A group of Swiss food producers and retailers is campaigning against the onward march of fast food. "Slow Food" has adopted a snail as its logo and aims to promote the appreciation of good food produced by tried and trusted methods.This content was published on August 1, 2000 - 13:12
Around 1700 people in Switzerland are members of Slow Food, which was founded in Italy in 1986. Worldwide, the organisation has about 60,000 members in more than 30 countries.
Its profile has been boosted by a series of setbacks suffered by the food industry in recent years. Mad cow disease, the discovery of dioxins in animal feed, and the row over genetically modified crops have made many consumers much more thoughtful about what they eat.
But Slow Food says the hectic pace of modern life and technological advances risk turning Switzerland into a nation of culinary philistines.
"Our grandparents spent around 50 per cent of their income on food and we spend about 15 per cent," says Rafael Perez, the president of Slow Food in Switzerland. "People are actually eating worse than 70 years ago, and it's not only a case of what it means for them, but of what it means for nature because food is treated as an industrial product."
Members of Slow Food are dedicated to respecting the environment and the making products that use only natural ingredients.
That dedication extends to the enjoyment of good food, and members like nothing better than throwing parties that celebrate fine cuisine and wine, although Perez says this goes against the grain for many Swiss people.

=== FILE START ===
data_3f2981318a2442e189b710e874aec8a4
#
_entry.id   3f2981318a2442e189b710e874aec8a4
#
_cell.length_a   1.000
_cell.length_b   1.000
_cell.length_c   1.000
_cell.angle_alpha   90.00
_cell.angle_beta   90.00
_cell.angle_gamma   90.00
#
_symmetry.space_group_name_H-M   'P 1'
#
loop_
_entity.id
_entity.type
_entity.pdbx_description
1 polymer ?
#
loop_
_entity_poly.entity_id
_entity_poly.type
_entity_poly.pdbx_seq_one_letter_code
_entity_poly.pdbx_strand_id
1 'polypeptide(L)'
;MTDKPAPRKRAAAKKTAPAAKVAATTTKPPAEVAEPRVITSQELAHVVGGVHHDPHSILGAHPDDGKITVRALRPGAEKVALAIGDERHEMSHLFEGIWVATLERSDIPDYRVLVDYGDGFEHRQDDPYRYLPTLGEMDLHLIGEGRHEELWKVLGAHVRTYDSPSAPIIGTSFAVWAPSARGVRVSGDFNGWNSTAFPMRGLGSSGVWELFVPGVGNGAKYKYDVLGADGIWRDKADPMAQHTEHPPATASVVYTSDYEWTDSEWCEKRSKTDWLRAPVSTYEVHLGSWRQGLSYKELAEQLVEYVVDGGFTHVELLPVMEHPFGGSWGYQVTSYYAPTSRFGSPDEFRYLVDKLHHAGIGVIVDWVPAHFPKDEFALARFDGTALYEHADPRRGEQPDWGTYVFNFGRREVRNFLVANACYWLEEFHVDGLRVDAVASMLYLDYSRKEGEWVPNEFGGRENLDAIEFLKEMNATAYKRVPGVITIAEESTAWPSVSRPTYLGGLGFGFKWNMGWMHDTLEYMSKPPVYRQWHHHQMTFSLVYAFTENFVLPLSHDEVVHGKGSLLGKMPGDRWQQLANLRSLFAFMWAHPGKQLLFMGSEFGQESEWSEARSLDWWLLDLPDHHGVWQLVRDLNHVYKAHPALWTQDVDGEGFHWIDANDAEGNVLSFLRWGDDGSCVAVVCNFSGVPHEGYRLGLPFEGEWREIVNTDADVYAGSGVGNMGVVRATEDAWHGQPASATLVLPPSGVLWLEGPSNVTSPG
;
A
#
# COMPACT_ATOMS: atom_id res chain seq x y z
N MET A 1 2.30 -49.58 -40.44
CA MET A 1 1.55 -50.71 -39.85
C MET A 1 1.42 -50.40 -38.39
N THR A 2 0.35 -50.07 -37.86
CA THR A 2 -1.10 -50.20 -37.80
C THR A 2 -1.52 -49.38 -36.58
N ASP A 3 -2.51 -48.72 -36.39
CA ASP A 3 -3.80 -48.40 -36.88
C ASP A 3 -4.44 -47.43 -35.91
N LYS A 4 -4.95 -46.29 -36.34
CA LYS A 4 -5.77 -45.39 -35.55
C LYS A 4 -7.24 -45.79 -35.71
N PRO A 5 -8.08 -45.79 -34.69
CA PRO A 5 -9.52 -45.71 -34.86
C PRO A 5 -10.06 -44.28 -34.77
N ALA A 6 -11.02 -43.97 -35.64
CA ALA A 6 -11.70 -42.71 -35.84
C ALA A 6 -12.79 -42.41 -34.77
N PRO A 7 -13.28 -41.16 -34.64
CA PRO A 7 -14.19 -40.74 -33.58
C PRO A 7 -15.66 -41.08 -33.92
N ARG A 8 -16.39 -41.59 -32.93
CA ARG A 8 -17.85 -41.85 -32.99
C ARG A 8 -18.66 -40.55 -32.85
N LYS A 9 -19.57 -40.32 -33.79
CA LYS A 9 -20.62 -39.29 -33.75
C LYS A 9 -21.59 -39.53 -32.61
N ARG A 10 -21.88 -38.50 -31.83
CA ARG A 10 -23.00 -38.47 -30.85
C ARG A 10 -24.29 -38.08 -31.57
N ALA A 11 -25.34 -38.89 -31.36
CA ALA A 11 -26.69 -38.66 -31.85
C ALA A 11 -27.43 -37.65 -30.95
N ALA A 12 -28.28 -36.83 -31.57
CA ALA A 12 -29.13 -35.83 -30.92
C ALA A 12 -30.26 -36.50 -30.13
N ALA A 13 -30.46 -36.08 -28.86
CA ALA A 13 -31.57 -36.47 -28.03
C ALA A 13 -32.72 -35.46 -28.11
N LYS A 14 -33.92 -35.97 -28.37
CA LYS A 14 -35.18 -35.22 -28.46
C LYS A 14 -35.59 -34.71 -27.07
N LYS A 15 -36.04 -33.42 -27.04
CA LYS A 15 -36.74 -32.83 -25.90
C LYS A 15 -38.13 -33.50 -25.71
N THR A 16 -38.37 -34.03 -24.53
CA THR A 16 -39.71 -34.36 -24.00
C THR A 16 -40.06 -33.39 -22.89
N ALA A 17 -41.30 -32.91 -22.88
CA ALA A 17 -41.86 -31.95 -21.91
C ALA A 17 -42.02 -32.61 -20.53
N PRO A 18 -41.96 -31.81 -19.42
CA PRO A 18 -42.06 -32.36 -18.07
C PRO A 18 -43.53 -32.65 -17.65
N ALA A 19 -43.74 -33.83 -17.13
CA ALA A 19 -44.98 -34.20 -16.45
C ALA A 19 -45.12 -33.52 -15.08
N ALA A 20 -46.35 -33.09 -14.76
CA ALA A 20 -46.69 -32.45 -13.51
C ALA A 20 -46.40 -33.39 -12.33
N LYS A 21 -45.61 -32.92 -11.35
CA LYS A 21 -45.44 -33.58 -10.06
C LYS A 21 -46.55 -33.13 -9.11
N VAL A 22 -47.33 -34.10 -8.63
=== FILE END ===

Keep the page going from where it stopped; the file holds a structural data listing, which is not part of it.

"Switzerland was a very poor country with a poor tradition in gastronomy," he says. "On the one hand there was a poor peasantry with little to eat and on the other a bourgeoisie who thought pleasure was a sin because of the Reformation."
Although Switzerland produces some fine wines and cheeses, it lacks the strong culinary tradition of neighbours like France and Italy.
But this is balanced by a healthy respect for the environment. The Swiss are among the most vocal opponents of genetically modified foods, and public pressure has forced a moratorium on the sowing of GM crops until more is known about their effects on the food chain.
But Slow Food admits it is fighting a losing battle against the increasing public demand for cheap food that is easy to prepare.
"There will be more convenience food", concedes Perez. "But there'll be a large movement of people asking for alternatives. Our task is to show people that the choices they make are important. If they continue to buy frozen pizza nothing will change."
by Michael Hollingdale
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